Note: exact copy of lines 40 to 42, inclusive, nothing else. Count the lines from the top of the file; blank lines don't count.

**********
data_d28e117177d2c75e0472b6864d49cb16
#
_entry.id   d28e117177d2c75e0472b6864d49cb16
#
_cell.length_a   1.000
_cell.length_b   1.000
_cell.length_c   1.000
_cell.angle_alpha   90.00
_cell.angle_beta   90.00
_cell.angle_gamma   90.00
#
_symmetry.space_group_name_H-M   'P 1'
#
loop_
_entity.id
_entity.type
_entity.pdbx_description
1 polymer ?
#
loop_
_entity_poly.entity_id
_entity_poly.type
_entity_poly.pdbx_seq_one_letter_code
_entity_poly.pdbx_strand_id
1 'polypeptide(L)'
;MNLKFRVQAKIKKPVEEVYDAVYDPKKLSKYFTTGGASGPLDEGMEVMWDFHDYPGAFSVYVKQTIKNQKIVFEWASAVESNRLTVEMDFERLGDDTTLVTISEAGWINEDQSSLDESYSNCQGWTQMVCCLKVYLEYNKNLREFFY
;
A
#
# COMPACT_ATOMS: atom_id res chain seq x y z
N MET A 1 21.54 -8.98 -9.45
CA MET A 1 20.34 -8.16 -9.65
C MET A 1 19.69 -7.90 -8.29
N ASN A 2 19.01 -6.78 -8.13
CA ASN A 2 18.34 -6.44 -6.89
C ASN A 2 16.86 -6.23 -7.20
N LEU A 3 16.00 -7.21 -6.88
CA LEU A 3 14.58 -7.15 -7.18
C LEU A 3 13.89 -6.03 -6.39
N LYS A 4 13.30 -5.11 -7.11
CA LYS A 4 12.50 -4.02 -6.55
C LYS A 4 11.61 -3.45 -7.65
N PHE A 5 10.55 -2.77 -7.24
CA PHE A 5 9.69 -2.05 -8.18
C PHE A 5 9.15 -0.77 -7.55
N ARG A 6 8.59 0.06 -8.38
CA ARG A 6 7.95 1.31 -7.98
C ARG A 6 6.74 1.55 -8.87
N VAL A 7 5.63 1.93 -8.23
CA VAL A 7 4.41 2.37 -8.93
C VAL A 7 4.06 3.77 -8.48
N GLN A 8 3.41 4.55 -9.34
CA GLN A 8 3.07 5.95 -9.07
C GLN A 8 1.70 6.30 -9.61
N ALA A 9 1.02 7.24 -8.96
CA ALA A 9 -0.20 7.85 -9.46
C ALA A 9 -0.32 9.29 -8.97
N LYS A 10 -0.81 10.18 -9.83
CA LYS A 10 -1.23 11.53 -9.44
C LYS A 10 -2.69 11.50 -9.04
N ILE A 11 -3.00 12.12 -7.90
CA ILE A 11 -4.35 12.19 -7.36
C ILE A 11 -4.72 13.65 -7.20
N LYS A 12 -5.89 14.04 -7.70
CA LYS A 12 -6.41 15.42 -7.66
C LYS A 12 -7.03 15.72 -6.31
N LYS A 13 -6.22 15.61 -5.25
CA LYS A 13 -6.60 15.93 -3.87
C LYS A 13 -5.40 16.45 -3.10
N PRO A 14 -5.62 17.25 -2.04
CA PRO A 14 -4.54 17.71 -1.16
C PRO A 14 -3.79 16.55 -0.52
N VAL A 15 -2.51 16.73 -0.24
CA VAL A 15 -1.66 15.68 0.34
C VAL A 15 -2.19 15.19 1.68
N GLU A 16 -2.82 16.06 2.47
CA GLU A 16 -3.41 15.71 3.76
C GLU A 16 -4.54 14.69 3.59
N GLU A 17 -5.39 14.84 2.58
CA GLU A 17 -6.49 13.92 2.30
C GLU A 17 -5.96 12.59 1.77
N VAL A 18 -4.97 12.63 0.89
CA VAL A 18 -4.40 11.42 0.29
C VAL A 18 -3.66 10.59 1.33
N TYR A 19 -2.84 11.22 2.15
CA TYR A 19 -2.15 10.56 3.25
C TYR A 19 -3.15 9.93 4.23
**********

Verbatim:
N LYS A 4 13.30 -5.11 -7.11
CA LYS A 4 12.50 -4.02 -6.55
C LYS A 4 11.61 -3.45 -7.65